Computer chip ban signals new era as Biden and Xi meet
The US and China have each identified the development and production of computer chips as vital for economic growth and their own security interests.
Washington November 14 dmanewsdesk: The Biden administration’s move to block exports of advanced computer chips to China is signalling a new phase in relations between the globe’s two largest economies—one in which trade matters less than an increasingly heated competition to be the world’s leading technological and military power.
The aggressive move, announced last month, will help set the tone for President Joe Biden’s upcoming meeting with Chinese President Xi Jinping on Monday on the sidelines of the Group of 20 summit in Asia. It’s evidence of Biden’s determination to “manage” the US competition with China, whose officials were quick to condemn the export ban.
After more than two decades in which the focus was on the expansion of trade and global growth, both countries are openly prioritising their national interests as the world economy struggles with high inflation and the risk of recessions.
The US and China have each identified the development and production of computer chips as vital for economic growth and their own security interests.“We’re going to do whatever it takes to protect Americans from the threat of China,” Commerce Secretary Gina Raimondo said in an interview.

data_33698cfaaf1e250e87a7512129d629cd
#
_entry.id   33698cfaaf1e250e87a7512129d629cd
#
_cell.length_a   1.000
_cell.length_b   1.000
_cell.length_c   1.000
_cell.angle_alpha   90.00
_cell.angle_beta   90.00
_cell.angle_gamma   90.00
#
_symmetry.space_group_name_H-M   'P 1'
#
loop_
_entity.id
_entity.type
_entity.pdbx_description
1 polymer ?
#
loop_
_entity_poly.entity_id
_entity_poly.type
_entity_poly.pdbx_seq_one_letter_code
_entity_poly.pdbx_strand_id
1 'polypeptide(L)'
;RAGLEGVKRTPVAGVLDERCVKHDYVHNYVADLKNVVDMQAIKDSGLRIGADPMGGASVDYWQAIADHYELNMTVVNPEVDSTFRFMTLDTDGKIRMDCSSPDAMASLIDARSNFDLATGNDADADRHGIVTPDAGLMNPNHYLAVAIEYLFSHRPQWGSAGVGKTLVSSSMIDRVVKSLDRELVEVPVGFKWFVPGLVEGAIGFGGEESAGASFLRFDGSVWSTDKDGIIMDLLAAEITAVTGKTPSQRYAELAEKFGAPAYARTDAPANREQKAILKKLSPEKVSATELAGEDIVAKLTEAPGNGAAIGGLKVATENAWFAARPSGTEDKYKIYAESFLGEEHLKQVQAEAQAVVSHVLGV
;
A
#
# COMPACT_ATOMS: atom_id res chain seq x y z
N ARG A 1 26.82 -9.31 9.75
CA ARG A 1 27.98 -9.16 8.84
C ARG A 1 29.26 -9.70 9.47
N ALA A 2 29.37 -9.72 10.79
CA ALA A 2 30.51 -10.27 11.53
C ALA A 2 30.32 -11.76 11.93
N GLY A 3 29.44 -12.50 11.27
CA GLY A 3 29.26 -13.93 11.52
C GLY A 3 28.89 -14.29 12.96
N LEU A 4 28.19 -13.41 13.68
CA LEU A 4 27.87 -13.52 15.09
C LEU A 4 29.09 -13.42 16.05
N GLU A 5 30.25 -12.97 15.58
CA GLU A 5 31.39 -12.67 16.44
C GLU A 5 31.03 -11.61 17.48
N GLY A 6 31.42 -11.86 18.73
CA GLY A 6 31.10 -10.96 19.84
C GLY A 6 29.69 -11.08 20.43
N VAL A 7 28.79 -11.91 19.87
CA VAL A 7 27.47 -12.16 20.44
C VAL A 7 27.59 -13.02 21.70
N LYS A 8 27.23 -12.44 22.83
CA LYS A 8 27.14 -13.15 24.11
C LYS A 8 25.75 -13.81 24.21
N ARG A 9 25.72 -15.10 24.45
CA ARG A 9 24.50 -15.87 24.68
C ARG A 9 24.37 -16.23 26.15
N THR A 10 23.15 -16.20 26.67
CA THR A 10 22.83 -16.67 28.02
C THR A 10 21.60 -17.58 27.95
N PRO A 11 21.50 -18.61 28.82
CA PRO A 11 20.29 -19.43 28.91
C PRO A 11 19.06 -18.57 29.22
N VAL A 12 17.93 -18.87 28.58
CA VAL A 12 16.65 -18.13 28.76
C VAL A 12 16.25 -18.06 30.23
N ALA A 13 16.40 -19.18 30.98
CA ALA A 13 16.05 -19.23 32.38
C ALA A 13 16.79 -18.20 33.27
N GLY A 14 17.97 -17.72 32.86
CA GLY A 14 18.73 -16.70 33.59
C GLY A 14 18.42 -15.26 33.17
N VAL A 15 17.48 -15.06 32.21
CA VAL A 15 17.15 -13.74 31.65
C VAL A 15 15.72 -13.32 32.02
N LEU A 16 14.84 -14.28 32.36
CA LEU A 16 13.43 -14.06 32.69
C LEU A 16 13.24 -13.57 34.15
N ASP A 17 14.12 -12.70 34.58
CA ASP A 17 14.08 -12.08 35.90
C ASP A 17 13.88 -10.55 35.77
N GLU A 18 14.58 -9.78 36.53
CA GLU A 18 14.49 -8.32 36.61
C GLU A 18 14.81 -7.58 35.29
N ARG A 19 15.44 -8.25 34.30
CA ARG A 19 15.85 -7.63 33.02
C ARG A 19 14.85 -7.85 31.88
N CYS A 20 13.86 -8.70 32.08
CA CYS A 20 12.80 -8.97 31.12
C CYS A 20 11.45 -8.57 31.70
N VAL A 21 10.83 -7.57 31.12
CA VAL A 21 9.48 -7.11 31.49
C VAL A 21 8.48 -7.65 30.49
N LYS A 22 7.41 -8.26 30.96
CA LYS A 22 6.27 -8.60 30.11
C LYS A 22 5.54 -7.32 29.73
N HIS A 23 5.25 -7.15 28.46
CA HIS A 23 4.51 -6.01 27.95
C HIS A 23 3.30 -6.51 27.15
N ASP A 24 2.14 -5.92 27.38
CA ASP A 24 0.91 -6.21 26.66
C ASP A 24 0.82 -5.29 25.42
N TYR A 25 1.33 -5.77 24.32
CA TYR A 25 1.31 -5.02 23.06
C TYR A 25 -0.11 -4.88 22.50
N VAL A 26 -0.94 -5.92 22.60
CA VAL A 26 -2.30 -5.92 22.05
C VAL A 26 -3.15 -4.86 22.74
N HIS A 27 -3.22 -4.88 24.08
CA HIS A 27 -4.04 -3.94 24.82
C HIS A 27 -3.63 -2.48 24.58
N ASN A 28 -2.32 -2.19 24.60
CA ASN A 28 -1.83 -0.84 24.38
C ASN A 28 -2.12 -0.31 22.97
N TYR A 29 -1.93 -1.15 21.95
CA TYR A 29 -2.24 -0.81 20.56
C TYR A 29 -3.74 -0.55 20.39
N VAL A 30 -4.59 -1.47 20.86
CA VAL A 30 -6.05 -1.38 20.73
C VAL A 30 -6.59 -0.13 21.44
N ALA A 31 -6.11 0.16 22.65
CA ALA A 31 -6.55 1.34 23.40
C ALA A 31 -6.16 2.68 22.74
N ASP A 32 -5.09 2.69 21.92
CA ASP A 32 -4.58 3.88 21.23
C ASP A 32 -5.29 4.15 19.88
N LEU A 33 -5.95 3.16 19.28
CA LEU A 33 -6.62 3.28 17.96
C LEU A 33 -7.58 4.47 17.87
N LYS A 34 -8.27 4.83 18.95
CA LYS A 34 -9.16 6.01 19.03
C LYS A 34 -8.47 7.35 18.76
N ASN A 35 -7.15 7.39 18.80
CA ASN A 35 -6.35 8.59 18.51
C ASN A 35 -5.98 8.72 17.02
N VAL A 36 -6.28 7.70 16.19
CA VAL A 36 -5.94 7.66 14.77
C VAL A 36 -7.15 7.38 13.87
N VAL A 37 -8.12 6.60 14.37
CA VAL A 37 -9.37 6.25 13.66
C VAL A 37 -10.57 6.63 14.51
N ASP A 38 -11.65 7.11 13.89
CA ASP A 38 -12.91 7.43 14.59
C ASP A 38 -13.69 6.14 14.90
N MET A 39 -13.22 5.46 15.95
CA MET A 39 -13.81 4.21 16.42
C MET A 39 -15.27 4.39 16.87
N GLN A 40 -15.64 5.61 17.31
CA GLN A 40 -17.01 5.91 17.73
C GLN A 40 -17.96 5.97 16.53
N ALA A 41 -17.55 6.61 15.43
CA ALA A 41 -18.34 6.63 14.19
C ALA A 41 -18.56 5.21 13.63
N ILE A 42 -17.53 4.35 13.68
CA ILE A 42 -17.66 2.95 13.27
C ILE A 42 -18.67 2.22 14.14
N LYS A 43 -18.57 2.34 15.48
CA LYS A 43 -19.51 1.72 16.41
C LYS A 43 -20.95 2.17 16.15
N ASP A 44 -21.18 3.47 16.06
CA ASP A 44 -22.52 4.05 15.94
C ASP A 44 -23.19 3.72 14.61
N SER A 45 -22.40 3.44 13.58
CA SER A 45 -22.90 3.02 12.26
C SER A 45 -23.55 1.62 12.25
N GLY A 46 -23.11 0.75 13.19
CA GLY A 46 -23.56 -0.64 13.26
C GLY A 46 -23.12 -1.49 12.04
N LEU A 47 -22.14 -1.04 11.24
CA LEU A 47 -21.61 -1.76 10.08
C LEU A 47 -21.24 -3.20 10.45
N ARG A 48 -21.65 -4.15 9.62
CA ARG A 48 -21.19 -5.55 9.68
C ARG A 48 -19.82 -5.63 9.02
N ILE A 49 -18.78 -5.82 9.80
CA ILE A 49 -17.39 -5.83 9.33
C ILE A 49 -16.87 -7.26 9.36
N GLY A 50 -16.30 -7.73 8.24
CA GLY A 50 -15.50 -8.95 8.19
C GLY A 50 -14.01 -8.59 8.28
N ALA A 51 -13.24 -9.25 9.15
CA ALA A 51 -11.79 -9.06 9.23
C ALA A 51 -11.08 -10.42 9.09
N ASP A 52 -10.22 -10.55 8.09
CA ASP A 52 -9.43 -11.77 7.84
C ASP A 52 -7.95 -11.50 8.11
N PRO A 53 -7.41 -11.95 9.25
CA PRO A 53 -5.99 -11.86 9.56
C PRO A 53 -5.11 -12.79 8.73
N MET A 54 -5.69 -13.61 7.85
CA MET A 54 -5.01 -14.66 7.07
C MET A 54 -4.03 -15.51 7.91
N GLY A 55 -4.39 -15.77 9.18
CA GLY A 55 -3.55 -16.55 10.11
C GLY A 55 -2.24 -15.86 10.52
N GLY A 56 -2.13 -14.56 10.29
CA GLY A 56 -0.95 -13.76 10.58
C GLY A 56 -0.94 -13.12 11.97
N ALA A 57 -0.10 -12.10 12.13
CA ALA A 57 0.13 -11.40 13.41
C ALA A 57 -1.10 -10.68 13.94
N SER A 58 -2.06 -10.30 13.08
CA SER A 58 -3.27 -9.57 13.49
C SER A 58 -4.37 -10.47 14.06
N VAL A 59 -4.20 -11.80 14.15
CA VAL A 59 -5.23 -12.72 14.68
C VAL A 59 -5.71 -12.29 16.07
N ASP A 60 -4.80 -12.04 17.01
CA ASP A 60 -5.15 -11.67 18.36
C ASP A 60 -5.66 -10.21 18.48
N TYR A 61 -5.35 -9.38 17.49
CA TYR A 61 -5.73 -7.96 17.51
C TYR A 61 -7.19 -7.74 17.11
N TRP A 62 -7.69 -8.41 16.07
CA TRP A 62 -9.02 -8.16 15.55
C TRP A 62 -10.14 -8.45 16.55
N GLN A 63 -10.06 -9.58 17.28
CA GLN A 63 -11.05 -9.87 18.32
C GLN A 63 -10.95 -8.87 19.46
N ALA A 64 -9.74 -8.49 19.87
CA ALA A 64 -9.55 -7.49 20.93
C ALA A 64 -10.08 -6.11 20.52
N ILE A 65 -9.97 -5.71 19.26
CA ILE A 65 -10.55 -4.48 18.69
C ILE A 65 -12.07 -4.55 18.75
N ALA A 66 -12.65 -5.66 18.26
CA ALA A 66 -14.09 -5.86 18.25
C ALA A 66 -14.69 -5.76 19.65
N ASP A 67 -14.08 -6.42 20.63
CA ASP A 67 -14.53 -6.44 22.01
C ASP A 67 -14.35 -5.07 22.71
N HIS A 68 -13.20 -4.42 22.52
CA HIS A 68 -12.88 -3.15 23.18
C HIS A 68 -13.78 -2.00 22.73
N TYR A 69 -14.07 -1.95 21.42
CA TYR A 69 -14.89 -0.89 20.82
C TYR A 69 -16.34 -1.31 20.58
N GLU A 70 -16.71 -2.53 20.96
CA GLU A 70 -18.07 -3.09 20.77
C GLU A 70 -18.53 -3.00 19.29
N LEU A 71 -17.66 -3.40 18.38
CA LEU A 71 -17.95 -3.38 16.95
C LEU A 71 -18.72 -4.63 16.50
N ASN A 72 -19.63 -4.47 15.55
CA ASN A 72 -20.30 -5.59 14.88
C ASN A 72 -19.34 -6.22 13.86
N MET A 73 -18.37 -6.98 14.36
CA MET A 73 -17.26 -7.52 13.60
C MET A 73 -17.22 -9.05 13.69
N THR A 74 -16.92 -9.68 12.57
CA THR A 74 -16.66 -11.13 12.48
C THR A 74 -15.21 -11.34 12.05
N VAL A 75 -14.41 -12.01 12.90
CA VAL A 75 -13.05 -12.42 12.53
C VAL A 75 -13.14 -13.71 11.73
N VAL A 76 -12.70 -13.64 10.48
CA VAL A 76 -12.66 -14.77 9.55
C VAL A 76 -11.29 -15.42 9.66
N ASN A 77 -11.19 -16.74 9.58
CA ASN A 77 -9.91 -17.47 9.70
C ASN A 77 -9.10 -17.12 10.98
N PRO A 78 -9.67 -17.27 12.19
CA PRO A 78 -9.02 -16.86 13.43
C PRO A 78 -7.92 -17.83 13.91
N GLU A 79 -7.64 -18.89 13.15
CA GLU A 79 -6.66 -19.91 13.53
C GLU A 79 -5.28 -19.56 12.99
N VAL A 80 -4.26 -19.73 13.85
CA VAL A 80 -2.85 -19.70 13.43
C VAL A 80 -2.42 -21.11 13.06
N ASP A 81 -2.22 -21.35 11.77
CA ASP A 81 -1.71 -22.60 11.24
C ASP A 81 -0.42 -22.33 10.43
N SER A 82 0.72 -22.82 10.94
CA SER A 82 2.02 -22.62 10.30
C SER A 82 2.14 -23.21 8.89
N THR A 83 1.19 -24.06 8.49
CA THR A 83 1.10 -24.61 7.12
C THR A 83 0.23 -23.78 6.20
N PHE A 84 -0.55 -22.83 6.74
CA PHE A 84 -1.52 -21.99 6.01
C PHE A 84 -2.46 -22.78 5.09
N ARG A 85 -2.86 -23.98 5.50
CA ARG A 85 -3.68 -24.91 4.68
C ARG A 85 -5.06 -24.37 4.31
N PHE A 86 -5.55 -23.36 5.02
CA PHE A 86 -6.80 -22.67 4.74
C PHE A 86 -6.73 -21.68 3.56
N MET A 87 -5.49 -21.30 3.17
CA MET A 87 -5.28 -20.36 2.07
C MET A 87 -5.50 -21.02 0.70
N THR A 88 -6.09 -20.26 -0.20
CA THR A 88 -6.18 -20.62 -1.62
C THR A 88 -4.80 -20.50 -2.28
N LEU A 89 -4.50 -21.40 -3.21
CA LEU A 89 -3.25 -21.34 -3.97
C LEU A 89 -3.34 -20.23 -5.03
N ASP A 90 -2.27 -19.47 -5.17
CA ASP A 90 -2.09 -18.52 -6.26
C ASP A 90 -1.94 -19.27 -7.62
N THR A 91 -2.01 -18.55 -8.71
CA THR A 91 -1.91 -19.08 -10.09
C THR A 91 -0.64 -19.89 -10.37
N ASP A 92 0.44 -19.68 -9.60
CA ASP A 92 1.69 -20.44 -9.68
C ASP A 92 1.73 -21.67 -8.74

“China is crystal clear. They will use this technology for surveillance. They will use this technology for cyber attacks. They will use this technology to, in any number of ways, harm us and our allies, or our ability to protect ourselves.”
Xi responded to the export ban in his statement at last month’s congress of the Chinese Communist Party, where he secured a third term as the country’s leader. He pledged that China would move more aggressively to become self-reliant in producing semiconductors and other technologies.
“In order to enhance China’s innovation capacity, we will move faster to launch a number of major national projects that are of strategic, big-picture and long-term importance,” Xi said.
The US and its allies famously deployed export controls against Russia after the February invasion of Ukraine, making it harder for Russian forces to be resupplied with weapons, ammunition, tanks and aircraft. As a result, Russia has relied on drones from Iran
Source: The New Indian Express